From Cape May to Margate, runners will be relaying up South Jersey Shore
Attorney Jim Grimley came up with the idea for Cape to Gate because of work – sort of.
“I was in Avalon in February five years ago on a case, and brought my running gear so I could run right after. I ran for an hour and I didn’t see one car,” says Grimley, 41, who grew up in Ventnor lives in Absecon. “The street was wide open and perfect to run on. ‘This is great!’ I thought. Nobody’s down here.”
The beach roads, which are built to handle summer-sized car, runner, pedestrian and bike traffic, are deserted in the winter, so he grabbed four of his friends and made a plan: one of them would start running in Cape May. The rest would follow in a car and then switch off so they could relay on those wide open roads all the way to Margate, finishing at Roberts Place, a local bar, where they could then eat, drink and watch football.
It was successful enough that he sought out other runners to see if they’d want to run the same course next year, which is how the 44-mile Cape to Gate Relay was born. It’ll be run this Saturday, the same way Grimley and his friends did that first year, starting in Cape May and ending at the bar.
Except they won’t be alone. They’ll be with 30 other relay teams, 12 of which are all female teams.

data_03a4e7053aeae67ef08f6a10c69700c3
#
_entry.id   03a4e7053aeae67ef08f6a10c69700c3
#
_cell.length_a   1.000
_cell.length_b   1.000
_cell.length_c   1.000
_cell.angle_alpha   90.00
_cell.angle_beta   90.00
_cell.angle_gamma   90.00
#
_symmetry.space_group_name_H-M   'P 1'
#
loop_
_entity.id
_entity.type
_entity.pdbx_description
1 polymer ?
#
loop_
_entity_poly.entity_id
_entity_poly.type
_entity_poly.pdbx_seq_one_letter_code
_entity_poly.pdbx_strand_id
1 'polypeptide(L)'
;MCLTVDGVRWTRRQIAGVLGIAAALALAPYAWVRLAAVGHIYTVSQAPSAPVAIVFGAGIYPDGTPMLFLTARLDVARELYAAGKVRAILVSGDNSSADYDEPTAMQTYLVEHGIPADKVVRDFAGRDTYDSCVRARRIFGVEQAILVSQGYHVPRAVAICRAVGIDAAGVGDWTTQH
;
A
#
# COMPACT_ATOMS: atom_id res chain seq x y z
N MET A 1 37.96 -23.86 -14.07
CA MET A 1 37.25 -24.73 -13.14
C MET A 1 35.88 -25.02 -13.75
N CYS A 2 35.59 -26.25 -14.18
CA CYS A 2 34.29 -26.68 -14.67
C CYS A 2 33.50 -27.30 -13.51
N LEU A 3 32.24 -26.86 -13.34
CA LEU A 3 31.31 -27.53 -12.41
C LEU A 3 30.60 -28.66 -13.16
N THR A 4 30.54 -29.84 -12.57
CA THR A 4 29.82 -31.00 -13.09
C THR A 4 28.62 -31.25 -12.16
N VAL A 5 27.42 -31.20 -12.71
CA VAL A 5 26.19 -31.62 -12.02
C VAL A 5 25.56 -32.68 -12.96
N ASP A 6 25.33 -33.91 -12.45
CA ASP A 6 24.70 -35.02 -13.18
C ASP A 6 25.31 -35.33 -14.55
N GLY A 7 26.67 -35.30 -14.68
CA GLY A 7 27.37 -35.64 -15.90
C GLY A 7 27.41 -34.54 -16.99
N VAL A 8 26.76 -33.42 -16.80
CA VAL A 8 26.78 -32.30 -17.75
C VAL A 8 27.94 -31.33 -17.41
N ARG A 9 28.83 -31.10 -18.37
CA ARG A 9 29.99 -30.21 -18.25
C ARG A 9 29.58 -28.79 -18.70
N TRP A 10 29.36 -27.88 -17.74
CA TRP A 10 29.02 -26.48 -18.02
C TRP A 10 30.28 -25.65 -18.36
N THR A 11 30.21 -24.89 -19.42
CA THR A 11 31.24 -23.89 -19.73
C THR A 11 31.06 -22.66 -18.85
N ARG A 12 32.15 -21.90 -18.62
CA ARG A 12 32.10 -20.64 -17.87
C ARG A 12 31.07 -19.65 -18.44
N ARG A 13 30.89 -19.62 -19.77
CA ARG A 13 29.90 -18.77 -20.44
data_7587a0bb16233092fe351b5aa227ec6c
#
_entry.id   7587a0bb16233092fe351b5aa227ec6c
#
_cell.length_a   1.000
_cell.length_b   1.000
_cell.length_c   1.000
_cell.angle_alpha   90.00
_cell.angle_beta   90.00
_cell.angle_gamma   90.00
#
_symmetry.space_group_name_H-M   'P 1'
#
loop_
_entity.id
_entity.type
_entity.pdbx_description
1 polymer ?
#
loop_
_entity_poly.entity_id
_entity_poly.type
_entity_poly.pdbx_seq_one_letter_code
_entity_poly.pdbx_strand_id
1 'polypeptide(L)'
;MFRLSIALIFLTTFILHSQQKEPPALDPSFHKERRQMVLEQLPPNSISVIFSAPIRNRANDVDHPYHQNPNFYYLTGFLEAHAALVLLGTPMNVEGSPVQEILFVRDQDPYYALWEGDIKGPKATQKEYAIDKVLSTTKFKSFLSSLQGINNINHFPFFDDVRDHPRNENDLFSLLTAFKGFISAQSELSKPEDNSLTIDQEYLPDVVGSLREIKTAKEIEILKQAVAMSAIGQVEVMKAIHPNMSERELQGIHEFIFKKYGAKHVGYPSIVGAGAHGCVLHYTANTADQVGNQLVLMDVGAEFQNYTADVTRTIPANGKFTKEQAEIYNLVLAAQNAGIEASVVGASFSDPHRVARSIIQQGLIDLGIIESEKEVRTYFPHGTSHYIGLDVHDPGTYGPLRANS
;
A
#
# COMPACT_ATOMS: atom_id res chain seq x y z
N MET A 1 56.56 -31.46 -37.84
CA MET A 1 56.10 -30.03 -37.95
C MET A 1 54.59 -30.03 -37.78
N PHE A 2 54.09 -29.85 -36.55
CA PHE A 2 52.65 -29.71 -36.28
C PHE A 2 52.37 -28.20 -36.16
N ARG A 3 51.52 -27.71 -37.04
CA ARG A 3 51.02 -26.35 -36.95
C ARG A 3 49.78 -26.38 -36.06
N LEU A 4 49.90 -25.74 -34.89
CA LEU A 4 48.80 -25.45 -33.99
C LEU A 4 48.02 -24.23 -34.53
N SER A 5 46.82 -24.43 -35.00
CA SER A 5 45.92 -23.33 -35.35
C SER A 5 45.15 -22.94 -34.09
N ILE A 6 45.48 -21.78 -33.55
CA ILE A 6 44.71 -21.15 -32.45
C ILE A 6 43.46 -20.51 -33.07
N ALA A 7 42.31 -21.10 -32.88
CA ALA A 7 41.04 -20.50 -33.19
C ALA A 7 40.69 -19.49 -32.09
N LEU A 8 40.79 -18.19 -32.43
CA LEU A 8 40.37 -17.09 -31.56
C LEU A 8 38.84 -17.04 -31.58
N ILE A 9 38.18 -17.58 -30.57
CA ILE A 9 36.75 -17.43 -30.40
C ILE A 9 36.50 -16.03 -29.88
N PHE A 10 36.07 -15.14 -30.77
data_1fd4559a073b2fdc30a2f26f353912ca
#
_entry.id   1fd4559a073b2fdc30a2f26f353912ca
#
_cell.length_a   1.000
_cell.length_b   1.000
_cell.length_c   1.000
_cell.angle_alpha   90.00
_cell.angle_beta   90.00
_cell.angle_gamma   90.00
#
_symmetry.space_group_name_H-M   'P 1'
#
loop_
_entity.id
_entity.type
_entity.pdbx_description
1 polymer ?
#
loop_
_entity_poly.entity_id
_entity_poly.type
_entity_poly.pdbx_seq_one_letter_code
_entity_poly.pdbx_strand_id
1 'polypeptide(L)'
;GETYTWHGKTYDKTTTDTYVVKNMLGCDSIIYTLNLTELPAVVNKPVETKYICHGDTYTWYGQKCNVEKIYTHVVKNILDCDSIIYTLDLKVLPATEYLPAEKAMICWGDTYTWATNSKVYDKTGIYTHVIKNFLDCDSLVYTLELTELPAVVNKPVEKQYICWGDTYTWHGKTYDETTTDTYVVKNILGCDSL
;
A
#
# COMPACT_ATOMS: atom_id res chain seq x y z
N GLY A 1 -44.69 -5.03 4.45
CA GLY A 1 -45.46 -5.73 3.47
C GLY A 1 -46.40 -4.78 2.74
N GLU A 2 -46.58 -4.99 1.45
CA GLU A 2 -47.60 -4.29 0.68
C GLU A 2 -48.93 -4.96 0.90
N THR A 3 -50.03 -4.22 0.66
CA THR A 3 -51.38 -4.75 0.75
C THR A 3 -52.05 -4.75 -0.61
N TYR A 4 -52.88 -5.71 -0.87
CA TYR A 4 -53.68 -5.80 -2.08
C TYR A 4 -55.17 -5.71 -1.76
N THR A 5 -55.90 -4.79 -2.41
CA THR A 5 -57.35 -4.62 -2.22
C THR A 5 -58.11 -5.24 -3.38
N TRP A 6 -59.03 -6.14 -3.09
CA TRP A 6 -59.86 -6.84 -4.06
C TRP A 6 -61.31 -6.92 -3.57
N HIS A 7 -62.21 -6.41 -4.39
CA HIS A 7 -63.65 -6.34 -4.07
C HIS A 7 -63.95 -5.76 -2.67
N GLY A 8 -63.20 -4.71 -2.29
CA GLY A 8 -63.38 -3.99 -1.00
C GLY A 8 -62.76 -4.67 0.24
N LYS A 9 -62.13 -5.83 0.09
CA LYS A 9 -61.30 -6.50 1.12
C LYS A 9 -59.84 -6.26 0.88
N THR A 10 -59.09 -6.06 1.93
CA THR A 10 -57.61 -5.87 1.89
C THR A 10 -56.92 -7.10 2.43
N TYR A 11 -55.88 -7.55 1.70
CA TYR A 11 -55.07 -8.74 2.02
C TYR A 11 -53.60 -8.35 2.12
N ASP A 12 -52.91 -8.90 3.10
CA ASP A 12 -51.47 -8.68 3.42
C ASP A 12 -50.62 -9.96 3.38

“It’s grown exponentially,” he says. While the first two years had teams who were extremely competitive (the first year, two teams switched runners every quarter mile, which is not allowed anymore except for the first three miles and once teams cross from Ocean City into Long Port near the end of the race), he says now it’s more of a fun run with a lot of recreational runners who might not have ever run more than five miles at a time before.
It can stay a fun race, he says, because it’s free. There aren’t any officials, free t-shirts, or prizes. There are no medals, no clocks on the road. Everyone starts at the same time, and whoever gets to the bar first wins. There isn’t even a website for the race, just a Facebook group.
“It’s taken on a life of its own,” he said – and it’s expanded. A group of athletes from The Animal Camp (TAC), a local ultra-marathon club, have even used it as a way to put on their own races, the TAC50 and the TAC100. For the TAC100, runners will run from Margate to Cape May on Friday, then go back along the same course as the Cape to Gate relay teams. The TAC50 runners will join the 100milers for the Saturday run back.
“It’s great for them because it’s really lonely out there by yourself,” says Grimley. “By mile 70, 80, 90, they’re dying and losing their edge, but when they see all these groups go by, patting them on the back, it gives them their fifth wind, and helps them finish.”
This year, I’ll be running with the all female relay team Tramps Like Us and live tweeting when I’m not actually running (the race starts at 8 a.m. and I’ll be doing the first 10 miles).
Come back here to see updates and photos, or follow me on twitter at @jerseyshorejen.
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